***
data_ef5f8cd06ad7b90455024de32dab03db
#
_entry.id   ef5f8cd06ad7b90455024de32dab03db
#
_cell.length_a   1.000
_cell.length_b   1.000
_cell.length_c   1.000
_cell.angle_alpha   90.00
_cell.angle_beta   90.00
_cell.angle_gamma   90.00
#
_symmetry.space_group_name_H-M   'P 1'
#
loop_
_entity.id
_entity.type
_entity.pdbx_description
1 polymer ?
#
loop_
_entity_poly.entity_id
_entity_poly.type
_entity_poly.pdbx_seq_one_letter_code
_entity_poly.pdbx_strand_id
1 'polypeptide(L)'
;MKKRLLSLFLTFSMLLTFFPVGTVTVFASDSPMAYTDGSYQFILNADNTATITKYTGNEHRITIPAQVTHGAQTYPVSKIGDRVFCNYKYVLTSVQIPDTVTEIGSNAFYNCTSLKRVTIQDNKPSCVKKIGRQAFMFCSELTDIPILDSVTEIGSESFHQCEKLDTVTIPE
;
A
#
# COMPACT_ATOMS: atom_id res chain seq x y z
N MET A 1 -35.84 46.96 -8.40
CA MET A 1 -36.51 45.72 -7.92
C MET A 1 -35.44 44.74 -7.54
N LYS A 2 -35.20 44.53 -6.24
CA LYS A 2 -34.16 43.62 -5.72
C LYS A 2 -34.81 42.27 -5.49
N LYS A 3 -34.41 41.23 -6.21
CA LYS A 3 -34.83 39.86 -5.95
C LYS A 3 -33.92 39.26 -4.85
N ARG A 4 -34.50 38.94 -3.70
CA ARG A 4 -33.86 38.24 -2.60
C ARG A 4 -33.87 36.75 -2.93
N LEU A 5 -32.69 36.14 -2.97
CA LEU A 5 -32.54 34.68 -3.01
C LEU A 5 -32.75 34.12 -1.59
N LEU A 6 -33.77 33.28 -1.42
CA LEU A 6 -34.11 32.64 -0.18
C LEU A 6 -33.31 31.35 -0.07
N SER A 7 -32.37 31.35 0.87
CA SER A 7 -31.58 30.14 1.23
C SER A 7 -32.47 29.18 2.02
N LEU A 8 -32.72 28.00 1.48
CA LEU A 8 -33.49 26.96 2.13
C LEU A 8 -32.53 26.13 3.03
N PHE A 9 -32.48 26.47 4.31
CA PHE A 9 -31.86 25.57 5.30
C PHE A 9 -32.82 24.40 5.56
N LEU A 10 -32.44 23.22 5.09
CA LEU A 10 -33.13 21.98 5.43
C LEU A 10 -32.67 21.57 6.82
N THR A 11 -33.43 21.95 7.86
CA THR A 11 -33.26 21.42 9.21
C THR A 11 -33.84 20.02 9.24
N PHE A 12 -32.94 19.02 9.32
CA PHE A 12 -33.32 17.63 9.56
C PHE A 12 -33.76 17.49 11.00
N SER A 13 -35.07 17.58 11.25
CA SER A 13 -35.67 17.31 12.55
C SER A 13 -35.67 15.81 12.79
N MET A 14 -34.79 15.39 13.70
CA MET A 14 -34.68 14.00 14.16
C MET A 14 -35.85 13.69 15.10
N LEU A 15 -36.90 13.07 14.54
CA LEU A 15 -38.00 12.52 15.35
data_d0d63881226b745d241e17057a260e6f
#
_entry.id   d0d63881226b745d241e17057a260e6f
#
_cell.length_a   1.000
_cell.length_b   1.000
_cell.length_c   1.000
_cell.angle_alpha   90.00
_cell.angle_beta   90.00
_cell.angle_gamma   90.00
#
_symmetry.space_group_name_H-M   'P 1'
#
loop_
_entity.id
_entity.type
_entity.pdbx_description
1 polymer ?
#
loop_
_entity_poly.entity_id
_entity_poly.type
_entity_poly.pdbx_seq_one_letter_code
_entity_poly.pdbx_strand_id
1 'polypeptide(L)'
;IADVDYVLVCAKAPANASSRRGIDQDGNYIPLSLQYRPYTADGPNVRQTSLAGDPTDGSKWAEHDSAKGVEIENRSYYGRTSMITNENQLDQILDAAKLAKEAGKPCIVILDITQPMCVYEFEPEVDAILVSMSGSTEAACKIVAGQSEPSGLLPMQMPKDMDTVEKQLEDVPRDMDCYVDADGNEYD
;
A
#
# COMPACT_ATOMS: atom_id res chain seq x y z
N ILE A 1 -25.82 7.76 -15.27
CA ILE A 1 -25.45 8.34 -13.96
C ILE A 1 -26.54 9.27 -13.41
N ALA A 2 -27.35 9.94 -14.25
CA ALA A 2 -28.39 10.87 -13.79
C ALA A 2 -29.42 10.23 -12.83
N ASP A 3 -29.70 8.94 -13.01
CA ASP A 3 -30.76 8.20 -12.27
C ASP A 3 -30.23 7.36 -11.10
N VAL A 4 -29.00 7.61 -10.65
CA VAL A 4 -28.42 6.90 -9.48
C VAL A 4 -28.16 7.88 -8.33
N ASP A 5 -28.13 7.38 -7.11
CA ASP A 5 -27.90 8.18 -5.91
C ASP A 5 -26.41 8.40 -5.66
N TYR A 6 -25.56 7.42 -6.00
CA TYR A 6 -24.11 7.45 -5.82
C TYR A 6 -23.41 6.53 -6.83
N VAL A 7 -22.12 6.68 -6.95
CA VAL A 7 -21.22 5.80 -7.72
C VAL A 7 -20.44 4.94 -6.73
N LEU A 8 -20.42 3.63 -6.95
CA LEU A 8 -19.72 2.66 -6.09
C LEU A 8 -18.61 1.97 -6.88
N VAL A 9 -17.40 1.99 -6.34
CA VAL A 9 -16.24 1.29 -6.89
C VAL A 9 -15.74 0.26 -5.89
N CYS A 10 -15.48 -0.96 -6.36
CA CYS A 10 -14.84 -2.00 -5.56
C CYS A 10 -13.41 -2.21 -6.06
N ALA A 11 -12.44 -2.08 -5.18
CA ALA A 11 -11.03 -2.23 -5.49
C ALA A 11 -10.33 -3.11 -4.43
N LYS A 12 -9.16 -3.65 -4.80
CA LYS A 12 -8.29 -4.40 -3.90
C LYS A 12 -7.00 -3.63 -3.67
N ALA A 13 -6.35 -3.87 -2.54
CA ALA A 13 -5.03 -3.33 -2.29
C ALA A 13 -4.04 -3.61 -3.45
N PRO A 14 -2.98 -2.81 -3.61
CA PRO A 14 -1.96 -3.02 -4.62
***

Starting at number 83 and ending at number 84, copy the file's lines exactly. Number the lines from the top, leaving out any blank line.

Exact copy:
_cell.angle_beta   90.00
_cell.angle_gamma   90.00